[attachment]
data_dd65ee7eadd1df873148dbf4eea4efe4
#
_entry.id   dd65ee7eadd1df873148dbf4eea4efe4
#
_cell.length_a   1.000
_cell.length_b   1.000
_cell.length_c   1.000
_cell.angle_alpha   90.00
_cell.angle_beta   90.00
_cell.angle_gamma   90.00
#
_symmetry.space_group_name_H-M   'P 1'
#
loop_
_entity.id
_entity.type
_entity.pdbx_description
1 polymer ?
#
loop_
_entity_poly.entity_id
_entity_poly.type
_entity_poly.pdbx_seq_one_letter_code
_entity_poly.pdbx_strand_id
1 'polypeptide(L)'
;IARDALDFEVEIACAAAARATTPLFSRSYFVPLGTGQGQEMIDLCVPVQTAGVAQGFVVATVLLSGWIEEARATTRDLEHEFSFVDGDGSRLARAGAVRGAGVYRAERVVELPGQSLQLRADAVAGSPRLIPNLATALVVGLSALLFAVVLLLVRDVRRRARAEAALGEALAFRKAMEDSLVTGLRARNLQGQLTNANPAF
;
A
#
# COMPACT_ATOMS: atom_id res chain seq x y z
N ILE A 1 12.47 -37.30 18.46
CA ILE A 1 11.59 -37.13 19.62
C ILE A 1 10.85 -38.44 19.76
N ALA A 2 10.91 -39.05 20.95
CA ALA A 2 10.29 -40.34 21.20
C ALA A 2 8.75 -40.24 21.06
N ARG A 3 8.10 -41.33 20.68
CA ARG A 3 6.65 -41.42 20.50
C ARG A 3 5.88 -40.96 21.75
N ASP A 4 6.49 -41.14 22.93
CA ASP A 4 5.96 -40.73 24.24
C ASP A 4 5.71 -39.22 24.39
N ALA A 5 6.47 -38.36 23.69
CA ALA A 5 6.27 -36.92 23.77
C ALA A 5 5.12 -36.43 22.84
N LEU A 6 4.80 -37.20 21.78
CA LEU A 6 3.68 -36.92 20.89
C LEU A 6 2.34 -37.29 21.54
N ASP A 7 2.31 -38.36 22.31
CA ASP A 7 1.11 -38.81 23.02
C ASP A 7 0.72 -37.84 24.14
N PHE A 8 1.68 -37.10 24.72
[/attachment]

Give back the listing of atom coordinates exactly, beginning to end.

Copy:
data_dd65ee7eadd1df873148dbf4eea4efe4
#
_entry.id   dd65ee7eadd1df873148dbf4eea4efe4
#
_cell.length_a   1.000
_cell.length_b   1.000
_cell.length_c   1.000
_cell.angle_alpha   90.00
_cell.angle_beta   90.00
_cell.angle_gamma   90.00
#
_symmetry.space_group_name_H-M   'P 1'
#
loop_
_entity.id
_entity.type
_entity.pdbx_description
1 polymer ?
#
loop_
_entity_poly.entity_id
_entity_poly.type
_entity_poly.pdbx_seq_one_letter_code
_entity_poly.pdbx_strand_id
1 'polypeptide(L)'
;IARDALDFEVEIACAAAARATTPLFSRSYFVPLGTGQGQEMIDLCVPVQTAGVAQGFVVATVLLSGWIEEARATTRDLEHEFSFVDGDGSRLARAGAVRGAGVYRAERVVELPGQSLQLRADAVAGSPRLIPNLATALVVGLSALLFAVVLLLVRDVRRRARAEAALGEALAFRKAMEDSLVTGLRARNLQGQLTNANPAF
;
A
#
# COMPACT_ATOMS: atom_id res chain seq x y z
N ILE A 1 12.47 -37.30 18.46
CA ILE A 1 11.59 -37.13 19.62
C ILE A 1 10.85 -38.44 19.76
N ALA A 2 10.91 -39.05 20.95
CA ALA A 2 10.29 -40.34 21.20
C ALA A 2 8.75 -40.24 21.06
N ARG A 3 8.10 -41.33 20.68
CA ARG A 3 6.65 -41.42 20.50
C ARG A 3 5.88 -40.96 21.75
N ASP A 4 6.49 -41.14 22.93
CA ASP A 4 5.96 -40.73 24.24
C ASP A 4 5.71 -39.22 24.39
N ALA A 5 6.47 -38.36 23.69
CA ALA A 5 6.27 -36.92 23.77
C ALA A 5 5.12 -36.43 22.84
N LEU A 6 4.80 -37.20 21.78
CA LEU A 6 3.68 -36.92 20.89
C LEU A 6 2.34 -37.29 21.54
N ASP A 7 2.31 -38.36 22.31
CA ASP A 7 1.11 -38.81 23.02
C ASP A 7 0.72 -37.84 24.14
N PHE A 8 1.68 -37.10 24.72